When a mythical creature is known as a "soul eater," how can it be anything short of terrifying? But if you learn more about the ancient Egyptian creature known as Ammit, chances are that you'll be doing more than shake off a chill or two. As anyone living or dead in ancient Egypt might have told you, this being was kind of a big deal. However, you couldn't expect to encounter it while alive. Ammit was an inhabitant of the ancient Egyptian underworld who worked in concert with fellow creepy god Anubis, himself a guide to and judge of the dead. All Egyptians could expect to face judgment after their deaths, as Anubis would take their heart and weigh it against the feather of Ma'at (the representation of universal order and righteousness). If their heart was in balance with the feather, all was well and they could pass on. If not, the offending organ was tossed to a waiting Ammit.

While she was already terrifying in concept — surely, no one relishes the idea of their heart being consumed and what remains of their soul being condemned to oblivion — Ammit was also a fearsome sight to behold. She was a mishmash of terrifying creatures that would have been familiar to people living along the Nile, with a crocodile head, a big cat's forequarters, and the back half of a hippo.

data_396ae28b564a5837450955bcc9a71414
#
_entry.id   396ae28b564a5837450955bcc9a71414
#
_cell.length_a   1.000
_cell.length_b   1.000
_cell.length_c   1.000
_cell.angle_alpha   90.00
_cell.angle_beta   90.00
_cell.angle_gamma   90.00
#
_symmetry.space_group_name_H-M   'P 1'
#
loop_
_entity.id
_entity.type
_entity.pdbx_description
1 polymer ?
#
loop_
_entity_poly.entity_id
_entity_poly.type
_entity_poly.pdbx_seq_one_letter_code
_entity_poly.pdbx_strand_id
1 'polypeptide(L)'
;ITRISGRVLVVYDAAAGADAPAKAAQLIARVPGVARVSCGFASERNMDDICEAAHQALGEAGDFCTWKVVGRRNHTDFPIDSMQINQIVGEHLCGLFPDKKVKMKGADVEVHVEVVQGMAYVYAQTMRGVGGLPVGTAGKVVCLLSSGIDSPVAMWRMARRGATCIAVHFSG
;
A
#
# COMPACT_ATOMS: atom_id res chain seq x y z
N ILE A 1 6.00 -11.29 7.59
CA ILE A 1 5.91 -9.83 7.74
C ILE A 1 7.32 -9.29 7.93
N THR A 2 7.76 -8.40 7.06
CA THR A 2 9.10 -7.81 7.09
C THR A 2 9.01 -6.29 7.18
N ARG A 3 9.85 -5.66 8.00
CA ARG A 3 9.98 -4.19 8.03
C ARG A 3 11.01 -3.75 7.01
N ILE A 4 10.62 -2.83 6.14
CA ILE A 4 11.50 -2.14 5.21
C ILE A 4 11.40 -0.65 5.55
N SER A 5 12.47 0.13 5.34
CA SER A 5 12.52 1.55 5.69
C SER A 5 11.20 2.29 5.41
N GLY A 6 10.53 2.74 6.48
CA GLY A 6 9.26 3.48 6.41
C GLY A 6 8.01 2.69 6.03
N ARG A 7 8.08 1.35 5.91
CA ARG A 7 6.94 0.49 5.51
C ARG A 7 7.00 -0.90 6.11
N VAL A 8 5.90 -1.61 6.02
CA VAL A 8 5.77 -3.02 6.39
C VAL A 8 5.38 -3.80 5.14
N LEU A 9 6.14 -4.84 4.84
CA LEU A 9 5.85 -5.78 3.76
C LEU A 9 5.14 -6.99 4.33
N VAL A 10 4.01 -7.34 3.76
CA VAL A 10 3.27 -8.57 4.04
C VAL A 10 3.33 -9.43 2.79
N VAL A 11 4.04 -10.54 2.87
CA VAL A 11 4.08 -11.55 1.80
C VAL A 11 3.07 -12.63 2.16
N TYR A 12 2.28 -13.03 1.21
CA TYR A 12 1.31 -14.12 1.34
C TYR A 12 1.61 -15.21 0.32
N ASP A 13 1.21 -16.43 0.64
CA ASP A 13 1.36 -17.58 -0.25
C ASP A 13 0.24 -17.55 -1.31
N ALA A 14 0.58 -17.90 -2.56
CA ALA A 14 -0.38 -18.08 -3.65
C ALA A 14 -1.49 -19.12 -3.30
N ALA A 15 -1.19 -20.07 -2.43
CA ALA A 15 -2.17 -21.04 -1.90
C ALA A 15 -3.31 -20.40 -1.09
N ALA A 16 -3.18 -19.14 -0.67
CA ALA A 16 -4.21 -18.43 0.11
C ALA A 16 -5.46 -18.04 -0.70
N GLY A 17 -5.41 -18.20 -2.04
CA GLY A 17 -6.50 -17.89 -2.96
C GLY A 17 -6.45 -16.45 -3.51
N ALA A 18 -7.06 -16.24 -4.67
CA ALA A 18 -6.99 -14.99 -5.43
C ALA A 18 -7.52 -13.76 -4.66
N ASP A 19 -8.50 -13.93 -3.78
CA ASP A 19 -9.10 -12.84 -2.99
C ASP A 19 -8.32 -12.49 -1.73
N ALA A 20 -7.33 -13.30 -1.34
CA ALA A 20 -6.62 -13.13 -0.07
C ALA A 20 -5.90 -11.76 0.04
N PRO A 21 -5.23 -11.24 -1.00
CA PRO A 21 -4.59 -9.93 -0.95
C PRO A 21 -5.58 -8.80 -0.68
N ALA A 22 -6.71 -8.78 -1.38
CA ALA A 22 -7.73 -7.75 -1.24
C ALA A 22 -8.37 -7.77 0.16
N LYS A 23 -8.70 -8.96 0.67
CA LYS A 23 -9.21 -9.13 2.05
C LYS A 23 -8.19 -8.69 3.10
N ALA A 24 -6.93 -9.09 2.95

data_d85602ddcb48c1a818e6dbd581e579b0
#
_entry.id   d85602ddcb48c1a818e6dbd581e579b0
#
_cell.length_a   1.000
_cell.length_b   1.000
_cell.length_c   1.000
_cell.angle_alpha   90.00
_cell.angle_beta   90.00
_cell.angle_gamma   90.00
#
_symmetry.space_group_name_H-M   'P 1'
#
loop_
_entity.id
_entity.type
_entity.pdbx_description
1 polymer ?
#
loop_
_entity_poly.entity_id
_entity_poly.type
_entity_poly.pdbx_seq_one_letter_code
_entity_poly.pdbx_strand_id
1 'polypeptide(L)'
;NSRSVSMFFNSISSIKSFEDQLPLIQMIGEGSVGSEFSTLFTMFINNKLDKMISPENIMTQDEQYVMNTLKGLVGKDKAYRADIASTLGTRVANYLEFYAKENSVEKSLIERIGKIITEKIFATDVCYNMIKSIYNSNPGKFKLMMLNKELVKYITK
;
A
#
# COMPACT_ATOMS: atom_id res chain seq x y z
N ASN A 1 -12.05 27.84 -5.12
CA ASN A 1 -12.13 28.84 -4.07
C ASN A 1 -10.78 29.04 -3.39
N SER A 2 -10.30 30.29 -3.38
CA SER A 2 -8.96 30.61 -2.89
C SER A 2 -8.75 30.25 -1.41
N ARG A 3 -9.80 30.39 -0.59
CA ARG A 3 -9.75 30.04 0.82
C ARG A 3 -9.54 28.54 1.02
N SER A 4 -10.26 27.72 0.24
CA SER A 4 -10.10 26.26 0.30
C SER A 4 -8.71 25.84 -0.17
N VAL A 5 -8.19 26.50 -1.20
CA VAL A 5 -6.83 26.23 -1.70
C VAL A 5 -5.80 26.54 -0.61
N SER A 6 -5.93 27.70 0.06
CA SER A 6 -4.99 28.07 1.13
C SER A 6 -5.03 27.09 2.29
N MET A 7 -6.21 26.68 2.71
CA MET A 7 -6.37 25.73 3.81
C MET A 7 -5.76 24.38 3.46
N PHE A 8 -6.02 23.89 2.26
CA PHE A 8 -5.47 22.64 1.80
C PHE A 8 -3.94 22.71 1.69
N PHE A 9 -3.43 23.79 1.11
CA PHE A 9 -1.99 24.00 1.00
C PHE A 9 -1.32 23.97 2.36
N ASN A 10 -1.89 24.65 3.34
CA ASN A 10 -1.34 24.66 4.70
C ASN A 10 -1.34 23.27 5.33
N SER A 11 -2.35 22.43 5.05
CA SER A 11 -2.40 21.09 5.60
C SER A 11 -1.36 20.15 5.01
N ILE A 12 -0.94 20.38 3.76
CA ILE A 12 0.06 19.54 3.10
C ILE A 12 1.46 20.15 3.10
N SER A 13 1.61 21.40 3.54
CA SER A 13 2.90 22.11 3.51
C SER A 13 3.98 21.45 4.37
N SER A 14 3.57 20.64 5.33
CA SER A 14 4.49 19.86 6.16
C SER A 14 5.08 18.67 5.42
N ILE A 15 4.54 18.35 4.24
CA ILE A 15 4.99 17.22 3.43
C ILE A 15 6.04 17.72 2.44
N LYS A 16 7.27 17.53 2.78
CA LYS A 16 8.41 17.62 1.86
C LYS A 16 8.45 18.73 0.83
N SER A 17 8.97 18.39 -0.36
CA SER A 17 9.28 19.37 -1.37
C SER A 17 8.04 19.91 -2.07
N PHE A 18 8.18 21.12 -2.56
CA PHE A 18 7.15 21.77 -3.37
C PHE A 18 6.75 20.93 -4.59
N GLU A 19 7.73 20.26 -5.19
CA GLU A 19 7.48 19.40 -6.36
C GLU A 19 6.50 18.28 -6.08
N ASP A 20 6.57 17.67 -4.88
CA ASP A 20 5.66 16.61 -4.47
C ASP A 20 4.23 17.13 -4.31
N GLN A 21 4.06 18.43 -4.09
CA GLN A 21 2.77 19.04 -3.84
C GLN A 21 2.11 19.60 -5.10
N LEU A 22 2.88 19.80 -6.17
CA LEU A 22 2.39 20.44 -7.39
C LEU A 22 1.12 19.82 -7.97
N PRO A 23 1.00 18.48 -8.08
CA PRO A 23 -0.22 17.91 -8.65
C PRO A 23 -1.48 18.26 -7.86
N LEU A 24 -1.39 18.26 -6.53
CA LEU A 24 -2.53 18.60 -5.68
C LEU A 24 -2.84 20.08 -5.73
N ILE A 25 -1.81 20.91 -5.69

Egyptian legends are full of ghouls

Across the Arabic-speaking world, the figure of the ghoul has inspired fear for centuries. As per the journal Cultural Analysis, the folklore figure was perhaps influenced by Mesopotamian underworld beings that preceded Arabic ghoul tales by hundreds of years. With the arrival of Islam in the region in the 7th century, the demonic figure of the ghoul was already entrenched and could never quite be banished despite the best efforts of the then-new religion. It eventually became a shapeshifting, inhuman spirit that hung about graveyards and in the wilderness. It was said that a ghoul frequently appeared as a beautiful woman who could quickly turn deadly, then consume the flesh of its victims. In modern Arab countries, the ghoul has become a folklore figure that's sometimes deployed to get kids to fall into line. Perhaps bedtime doesn't sound so bad after all, so long as it wards off a grave-robbing, corpse-consuming demon.

In Egypt, as in other Arabic-speaking nations, ghouls abound in all sorts of tales and urban legends. The most frightening might be Omena El Ghoula, which roughly translates to "Mother of Ghouls." Modern Egyptians might have first heard of her as a hag figure, with a grotesque face, red eyes, and a mouth full of sharp teeth just perfect for gobbling up naughty children.

Sekhmet was a uniquely terrifying goddess